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In the 2018 midterms, the Senate map may be expanding in unexpected ways

The odds are probably against a Democratic takeover of the U.S. Senate -- but the 2018 map is starting to change in unexpected ways.
A voter marks a ballot for the New Hampshire primary inside a voting booth at a polling place, Feb. 9, 2016, in Manchester, N.H. (Photo by David Goldman/AP)
A voter marks a ballot for the New Hampshire primary inside a voting booth at a polling place, Feb. 9, 2016, in Manchester, N.H.

At first glance, Republican control of the Senate appears fragile. After all, the GOP majority is currently down to 51 seats, which means the party has little margin for error. With signs of a possible "blue" wave building, a net gain of two Senate seats for Democrats hardly seems outrageous.

The challenge, of course, is this year's map -- one in which Republicans have practically every possible advantage, the prevailing political winds notwithstanding. Nate Silver had a FiveThirtyEight piece in January that explained, "Just how bad [is the 2018 map for Senate Democrats]? It's bad enough that it may be the worst Senate map that any party has faced ever, or at least since direct election of senators began in 1913. It's bad enough that Democrats could conceivably gain 35 or 40 seats in the House ... and not pick up the two seats they need in the Senate."

Many campaign watchers can probably sketch out the dynamic from memory: Dems may be able to flip seats in Nevada and Arizona, but they'd also have to find a way to hold onto a series of seats in states where Donald Trump won, including Indiana, Missouri, North Dakota, Wisconsin, Michigan, West Virginia, Ohio, and Florida.

With a map like this, Democratic voters hoping to see the chamber switch hands have to hope the party can pull an inside straight.

But what if there were a way to expand the map a bit, turning seats that looked like safe Republican victories into competitive contests? The Tennessean, for example, had this report this morning out of the Volunteer State.

Former Gov. Phil Bredesen has a 10-point lead over U.S. Rep. Marsha Blackburn in the race to succeed U.S. Sen. Bob Corker, according to a new poll from Middle Tennessee State University.The poll, released Thursday, found 45 percent of 600 registered Tennessee voters said they would choose Bredesen, a Democrat and former Nashville mayor, if the election were immediately held. Blackburn, a Brentwood Republican, netted 35 percent, with another 17 percent of respondents saying they were not sure.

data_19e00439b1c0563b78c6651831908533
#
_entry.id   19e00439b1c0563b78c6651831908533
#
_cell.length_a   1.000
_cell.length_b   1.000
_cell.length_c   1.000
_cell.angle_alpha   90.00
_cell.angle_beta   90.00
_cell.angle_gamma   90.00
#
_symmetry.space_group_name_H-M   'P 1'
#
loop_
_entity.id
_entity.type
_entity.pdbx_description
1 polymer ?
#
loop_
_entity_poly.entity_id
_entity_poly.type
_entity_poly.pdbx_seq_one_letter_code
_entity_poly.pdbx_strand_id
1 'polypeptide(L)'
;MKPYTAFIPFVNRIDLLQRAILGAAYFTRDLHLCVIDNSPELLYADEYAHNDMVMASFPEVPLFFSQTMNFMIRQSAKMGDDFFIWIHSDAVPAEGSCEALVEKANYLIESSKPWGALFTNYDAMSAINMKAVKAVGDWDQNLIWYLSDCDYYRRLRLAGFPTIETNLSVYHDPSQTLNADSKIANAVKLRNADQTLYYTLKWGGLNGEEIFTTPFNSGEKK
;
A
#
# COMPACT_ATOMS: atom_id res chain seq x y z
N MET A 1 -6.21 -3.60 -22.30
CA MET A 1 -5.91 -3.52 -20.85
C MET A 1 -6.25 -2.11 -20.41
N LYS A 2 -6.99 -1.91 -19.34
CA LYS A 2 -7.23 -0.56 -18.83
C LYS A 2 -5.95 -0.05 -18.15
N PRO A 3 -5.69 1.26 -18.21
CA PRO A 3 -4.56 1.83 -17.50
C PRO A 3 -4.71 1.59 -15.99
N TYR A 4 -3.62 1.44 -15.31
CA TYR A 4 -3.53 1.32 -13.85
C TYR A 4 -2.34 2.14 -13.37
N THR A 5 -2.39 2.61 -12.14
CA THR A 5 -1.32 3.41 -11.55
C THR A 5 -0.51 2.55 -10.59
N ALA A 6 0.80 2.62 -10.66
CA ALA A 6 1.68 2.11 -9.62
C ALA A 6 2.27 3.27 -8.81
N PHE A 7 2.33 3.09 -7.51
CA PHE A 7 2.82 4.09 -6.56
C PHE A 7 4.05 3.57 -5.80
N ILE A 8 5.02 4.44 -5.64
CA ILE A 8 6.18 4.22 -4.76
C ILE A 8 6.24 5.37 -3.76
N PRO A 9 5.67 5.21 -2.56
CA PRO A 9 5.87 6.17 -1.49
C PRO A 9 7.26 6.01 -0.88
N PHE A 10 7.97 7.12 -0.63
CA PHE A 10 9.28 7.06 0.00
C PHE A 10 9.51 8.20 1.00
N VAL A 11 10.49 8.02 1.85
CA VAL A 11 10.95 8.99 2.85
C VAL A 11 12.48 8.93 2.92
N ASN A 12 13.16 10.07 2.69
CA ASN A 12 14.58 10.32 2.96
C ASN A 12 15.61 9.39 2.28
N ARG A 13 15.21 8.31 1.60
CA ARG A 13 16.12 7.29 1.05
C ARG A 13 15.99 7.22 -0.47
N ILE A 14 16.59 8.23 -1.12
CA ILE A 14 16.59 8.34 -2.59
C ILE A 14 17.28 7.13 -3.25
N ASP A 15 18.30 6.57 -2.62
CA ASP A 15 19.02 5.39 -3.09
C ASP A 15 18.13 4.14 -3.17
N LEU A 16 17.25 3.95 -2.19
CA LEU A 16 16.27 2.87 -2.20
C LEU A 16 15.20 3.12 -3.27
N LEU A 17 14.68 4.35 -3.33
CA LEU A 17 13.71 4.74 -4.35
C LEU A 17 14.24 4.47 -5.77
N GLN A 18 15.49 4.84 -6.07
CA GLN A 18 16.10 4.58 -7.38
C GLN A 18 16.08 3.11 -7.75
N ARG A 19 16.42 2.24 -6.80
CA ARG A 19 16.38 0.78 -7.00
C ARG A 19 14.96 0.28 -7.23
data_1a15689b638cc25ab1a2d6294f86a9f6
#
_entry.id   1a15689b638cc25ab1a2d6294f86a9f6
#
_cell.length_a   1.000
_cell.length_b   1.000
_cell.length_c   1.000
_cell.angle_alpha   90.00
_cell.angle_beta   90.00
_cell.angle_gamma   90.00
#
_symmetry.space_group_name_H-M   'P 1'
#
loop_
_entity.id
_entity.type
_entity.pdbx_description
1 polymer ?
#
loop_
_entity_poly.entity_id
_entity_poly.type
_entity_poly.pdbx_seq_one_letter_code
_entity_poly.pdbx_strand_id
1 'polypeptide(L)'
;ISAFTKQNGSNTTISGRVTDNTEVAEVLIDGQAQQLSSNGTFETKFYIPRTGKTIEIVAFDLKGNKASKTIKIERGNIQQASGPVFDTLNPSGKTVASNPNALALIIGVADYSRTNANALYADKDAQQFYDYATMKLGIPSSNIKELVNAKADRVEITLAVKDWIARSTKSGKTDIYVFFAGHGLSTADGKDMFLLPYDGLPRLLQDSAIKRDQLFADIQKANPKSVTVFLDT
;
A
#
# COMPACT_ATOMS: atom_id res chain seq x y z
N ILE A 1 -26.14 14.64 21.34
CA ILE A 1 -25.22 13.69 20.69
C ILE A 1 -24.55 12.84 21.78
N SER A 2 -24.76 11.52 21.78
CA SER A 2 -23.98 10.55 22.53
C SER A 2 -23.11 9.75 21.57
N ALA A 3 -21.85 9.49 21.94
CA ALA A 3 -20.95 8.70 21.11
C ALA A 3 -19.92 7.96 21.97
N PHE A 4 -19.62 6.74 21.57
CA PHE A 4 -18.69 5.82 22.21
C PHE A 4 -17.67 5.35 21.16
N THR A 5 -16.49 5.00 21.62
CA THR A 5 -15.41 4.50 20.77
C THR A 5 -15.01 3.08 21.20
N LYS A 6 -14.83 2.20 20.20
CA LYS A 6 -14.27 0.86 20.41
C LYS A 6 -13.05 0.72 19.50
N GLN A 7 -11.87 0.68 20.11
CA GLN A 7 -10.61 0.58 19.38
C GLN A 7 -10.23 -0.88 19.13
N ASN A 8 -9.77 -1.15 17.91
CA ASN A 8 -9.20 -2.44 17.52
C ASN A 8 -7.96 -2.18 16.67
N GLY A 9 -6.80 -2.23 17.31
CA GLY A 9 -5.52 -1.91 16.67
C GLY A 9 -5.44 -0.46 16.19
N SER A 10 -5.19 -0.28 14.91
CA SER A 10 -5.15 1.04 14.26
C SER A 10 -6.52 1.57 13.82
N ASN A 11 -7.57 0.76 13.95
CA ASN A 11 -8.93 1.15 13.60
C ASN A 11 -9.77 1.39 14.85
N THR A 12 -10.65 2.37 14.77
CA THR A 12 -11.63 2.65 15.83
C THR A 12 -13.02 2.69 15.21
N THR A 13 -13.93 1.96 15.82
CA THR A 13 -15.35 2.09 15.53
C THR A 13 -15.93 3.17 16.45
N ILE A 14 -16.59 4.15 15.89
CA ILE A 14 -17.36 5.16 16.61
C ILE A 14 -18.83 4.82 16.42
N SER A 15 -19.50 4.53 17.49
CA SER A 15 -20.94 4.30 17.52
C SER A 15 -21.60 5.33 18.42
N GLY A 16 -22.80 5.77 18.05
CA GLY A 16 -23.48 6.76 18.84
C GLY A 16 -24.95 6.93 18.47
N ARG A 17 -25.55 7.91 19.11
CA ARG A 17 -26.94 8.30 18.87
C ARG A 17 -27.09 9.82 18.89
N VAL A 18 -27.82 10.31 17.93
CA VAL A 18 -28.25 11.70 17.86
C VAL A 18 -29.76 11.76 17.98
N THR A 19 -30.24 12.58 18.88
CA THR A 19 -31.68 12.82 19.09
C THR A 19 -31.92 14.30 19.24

To be sure, all of the usual caveats apply: this is only one poll; campaigning is still getting underway; the election is still seven months away, etc.

But the point is, up until very recently, neither party looked at Tennessee -- a state Donald Trump carried by 26 points in 2016 -- as a state that could host a competitive Senate contest. And yet, there's at least some evidence to suggest that's exactly what's happening.

What's more, it's not just Tennessee. In Texas, Sen. Ted Cruz (R) was thought to be a shoo-in for a second term, right up until Rep. Beto O'Rourke (D) raised $6.7 million in the first quarter of this year, suggesting he'll have the resources to run a real statewide campaign against a controversial incumbent.

Even in Mississippi, where Sen. Thad Cochran (R) has given up his seat for health reasons, there are some observers in both parties who believe the race is winnable for Democrats, and some high-profile Dems are launching candidacies.

This isn't to say that Democrats are going to take back the Senate. In fact, the odds are still against it. But what's interesting to me is the fact that many of us -- including me -- were too quick to assume that this year's map was settled. There's some fluidity to these contests, which should probably be the source for some Republican anxiety.